Keep in mind that you cannot automate inconsistent processes. Eliminating personal preferences and streamlining your processes make automation and outsourcing possible. 

Develop and Upskill Your Team

In the next few years, growth in our profession will come from advisory and consulting services rather than transactional and compliance work. The problem is, many professionals today don’t feel prepared for that shift because their education and experience thus far have focused on technical accounting and tax skills.

Investing in upskilling your team will go a long way toward showing them they have a future in the profession and keeping them in your firm. Some of the core skills to focus on include active listening, communication, project management, building trust, problem-solving and collaboration. You should also consider technical skills beyond their current roles, such as data analytics or specialized technical certifications related to your firm’s niches. This applies to all staff, including administrative, IT and marketing professionals—not just CPAs. 

Be Flexible to Retain Talent 

Recently, I’ve heard many firm leaders talk about getting people “back to work.” Of course, what many of them really mean is getting people back to the office full time. I have two issues with this.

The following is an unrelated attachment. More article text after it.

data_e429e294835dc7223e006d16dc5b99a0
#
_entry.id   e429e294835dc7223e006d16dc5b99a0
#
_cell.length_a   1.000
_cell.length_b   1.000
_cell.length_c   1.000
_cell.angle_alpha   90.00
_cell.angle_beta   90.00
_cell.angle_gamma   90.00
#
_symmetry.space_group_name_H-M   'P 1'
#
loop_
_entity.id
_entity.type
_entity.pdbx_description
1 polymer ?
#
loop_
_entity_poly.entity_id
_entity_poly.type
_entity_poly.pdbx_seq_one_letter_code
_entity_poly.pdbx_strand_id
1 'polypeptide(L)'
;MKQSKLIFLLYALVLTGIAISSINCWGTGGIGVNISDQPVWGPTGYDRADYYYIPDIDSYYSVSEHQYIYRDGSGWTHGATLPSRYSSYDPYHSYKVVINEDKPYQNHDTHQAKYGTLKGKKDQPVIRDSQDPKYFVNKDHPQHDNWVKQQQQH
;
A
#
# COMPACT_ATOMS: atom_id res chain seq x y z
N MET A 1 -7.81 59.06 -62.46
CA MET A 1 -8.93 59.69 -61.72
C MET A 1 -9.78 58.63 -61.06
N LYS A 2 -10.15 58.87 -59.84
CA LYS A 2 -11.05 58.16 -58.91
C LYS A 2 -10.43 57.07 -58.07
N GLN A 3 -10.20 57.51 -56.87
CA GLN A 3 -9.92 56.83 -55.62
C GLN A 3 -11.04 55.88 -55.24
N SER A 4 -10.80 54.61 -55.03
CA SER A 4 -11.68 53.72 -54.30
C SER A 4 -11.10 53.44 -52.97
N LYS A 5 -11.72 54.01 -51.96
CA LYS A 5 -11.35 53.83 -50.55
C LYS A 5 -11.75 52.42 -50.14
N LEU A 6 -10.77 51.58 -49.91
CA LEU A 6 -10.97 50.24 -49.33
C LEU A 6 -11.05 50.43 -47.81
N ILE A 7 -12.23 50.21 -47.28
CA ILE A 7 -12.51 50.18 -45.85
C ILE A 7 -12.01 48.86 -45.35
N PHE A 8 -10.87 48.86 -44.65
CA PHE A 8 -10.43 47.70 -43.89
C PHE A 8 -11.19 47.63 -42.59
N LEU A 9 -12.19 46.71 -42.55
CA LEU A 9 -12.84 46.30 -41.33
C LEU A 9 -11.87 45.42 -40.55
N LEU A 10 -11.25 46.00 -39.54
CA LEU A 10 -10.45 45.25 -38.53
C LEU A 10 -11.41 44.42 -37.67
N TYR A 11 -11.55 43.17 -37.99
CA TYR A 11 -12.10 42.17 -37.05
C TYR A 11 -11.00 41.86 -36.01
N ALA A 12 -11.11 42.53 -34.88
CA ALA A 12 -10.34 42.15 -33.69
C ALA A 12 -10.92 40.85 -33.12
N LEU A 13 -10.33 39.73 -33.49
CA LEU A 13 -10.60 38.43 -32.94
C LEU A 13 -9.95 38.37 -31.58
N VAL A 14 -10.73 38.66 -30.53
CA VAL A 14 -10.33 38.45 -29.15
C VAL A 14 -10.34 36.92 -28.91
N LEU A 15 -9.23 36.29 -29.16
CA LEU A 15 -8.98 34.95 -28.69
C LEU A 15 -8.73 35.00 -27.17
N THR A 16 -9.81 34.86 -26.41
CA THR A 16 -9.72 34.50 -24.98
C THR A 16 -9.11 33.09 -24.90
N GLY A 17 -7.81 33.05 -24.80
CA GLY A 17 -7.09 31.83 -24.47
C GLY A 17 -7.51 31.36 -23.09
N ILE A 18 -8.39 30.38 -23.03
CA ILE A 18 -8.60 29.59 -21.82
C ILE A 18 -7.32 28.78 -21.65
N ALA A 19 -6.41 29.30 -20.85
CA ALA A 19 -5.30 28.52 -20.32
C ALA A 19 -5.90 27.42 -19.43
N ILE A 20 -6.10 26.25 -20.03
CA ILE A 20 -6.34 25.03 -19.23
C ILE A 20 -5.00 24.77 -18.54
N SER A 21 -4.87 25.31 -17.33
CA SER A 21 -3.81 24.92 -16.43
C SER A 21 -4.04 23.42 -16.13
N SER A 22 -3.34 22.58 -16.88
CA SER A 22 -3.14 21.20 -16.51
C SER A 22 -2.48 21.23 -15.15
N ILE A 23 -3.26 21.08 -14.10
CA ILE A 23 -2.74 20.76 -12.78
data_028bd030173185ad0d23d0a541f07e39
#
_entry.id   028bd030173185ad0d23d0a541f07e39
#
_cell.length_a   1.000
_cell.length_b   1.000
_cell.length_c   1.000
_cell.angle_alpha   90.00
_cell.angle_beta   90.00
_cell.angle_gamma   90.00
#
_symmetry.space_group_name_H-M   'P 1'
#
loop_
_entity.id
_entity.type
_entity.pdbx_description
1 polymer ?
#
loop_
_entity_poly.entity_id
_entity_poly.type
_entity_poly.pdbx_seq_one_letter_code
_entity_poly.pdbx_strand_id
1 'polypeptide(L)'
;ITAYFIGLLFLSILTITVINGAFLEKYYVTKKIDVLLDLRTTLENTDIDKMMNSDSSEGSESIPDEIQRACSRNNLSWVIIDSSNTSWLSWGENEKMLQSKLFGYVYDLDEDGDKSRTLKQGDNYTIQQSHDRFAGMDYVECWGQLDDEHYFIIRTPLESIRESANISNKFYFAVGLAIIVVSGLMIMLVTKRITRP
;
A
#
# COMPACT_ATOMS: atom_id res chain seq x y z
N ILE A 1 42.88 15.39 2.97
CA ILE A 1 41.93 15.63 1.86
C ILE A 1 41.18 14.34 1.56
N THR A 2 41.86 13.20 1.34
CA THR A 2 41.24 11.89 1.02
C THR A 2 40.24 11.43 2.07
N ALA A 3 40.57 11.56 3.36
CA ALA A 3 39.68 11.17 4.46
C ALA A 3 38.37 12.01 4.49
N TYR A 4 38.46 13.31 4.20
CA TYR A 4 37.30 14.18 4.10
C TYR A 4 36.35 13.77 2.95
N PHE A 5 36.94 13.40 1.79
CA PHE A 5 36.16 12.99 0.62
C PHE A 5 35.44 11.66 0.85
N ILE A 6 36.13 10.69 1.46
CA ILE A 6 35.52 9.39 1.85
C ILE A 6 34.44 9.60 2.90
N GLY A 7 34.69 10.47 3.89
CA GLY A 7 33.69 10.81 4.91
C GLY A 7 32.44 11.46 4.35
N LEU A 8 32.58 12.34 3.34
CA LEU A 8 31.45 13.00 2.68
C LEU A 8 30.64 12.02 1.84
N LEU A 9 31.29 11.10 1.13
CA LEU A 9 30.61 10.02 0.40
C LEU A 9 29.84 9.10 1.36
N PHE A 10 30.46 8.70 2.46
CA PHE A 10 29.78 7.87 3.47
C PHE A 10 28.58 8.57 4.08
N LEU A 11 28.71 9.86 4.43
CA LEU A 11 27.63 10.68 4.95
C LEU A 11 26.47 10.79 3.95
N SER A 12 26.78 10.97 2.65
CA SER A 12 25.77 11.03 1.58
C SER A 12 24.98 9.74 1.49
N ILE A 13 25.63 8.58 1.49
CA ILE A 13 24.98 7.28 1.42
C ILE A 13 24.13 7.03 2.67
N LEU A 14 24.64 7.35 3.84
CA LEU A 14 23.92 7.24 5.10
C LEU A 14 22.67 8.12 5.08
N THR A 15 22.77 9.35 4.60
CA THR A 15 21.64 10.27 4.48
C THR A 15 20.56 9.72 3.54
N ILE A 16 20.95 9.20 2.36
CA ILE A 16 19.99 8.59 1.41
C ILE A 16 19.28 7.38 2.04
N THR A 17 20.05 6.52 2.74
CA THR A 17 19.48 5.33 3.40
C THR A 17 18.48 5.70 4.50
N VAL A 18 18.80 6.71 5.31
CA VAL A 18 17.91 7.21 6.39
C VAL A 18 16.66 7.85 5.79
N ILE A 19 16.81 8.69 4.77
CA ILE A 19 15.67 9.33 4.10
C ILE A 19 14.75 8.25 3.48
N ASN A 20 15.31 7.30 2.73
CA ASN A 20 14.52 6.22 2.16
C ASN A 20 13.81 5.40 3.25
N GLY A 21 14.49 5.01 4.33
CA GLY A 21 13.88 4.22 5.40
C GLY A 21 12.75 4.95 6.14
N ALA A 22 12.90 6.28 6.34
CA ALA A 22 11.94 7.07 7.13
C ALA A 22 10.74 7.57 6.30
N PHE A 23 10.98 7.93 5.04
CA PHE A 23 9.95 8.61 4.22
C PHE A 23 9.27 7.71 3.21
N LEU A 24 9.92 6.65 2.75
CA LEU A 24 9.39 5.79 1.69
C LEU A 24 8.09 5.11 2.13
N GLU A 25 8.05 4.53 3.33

First, people have been working very hard for the past two years, whether in the office or from home. Saying they need to get “back to work” diminishes the phenomenal job they’ve done at being productive and serving clients during a time that, for many, has been the hardest of their careers.

Secondly, some people have no interest in or intention of returning to the office full time ever again. They enjoy the flexibility of remote or hybrid work and want to keep it that way. Forcing these employees to return to the office will likely backfire.

There may be one or two team members who struggle to manage their workloads and complete projects while working remotely. However, if that’s the case, don’t let one or two exceptions lead you to determine that remote work is a failure. Address these outliers separately, and trust that your team will deliver their best work regardless of their location, which will allow everyone to be more successful.

Don't Ignore Firm Culture

Another challenge firm leaders often face while leading a remote or hybrid team is maintaining firm culture. Building and maintaining culture in a remote firm is possible, but it does take intentional effort. Consider creating a committee tasked with building culture and keeping the team connected. Some ideas for the committee include:

  • Hosting challenges and events
  • Celebrating birthdays and anniversaries
  • Sending treats to team members attending virtual meetings
  • Sharing personal and professional wins with the entire team
  • Starting “water cooler conversations” on the firm’s messaging platform, intranet or newsletter

Employees may leave your firm for a variety of reasons, but the Great Resignation doesn’t have to spell disaster. Consider the strategies outlined above to get ahead of the Great Resignation and make the most of the team you have.